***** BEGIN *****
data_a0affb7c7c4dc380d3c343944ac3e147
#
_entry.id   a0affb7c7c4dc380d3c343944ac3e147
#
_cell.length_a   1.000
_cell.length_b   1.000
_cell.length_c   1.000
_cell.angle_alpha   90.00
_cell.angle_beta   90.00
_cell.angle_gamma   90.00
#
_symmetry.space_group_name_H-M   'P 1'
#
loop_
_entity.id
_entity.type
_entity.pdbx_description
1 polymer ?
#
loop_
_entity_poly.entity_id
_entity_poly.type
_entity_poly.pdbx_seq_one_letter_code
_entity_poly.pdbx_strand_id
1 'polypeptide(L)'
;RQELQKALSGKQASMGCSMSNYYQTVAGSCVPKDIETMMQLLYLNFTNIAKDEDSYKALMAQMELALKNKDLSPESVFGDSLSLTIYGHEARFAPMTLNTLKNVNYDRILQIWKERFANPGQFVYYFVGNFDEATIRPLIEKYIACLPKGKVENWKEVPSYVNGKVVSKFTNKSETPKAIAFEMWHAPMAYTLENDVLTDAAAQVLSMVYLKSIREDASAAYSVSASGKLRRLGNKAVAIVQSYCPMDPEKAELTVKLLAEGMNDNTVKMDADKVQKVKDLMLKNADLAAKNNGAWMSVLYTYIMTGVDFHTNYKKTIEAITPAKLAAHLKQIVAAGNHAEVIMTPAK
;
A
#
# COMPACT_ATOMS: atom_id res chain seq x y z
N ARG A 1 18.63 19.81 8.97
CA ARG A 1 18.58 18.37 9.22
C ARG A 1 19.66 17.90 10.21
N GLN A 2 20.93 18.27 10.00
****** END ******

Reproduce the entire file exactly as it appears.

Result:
data_a0affb7c7c4dc380d3c343944ac3e147
#
_entry.id   a0affb7c7c4dc380d3c343944ac3e147
#
_cell.length_a   1.000
_cell.length_b   1.000
_cell.length_c   1.000
_cell.angle_alpha   90.00
_cell.angle_beta   90.00
_cell.angle_gamma   90.00
#
_symmetry.space_group_name_H-M   'P 1'
#
loop_
_entity.id
_entity.type
_entity.pdbx_description
1 polymer ?
#
loop_
_entity_poly.entity_id
_entity_poly.type
_entity_poly.pdbx_seq_one_letter_code
_entity_poly.pdbx_strand_id
1 'polypeptide(L)'
;RQELQKALSGKQASMGCSMSNYYQTVAGSCVPKDIETMMQLLYLNFTNIAKDEDSYKALMAQMELALKNKDLSPESVFGDSLSLTIYGHEARFAPMTLNTLKNVNYDRILQIWKERFANPGQFVYYFVGNFDEATIRPLIEKYIACLPKGKVENWKEVPSYVNGKVVSKFTNKSETPKAIAFEMWHAPMAYTLENDVLTDAAAQVLSMVYLKSIREDASAAYSVSASGKLRRLGNKAVAIVQSYCPMDPEKAELTVKLLAEGMNDNTVKMDADKVQKVKDLMLKNADLAAKNNGAWMSVLYTYIMTGVDFHTNYKKTIEAITPAKLAAHLKQIVAAGNHAEVIMTPAK
;
A
#
# COMPACT_ATOMS: atom_id res chain seq x y z
N ARG A 1 18.63 19.81 8.97
CA ARG A 1 18.58 18.37 9.22
C ARG A 1 19.66 17.90 10.21
N GLN A 2 20.93 18.27 10.00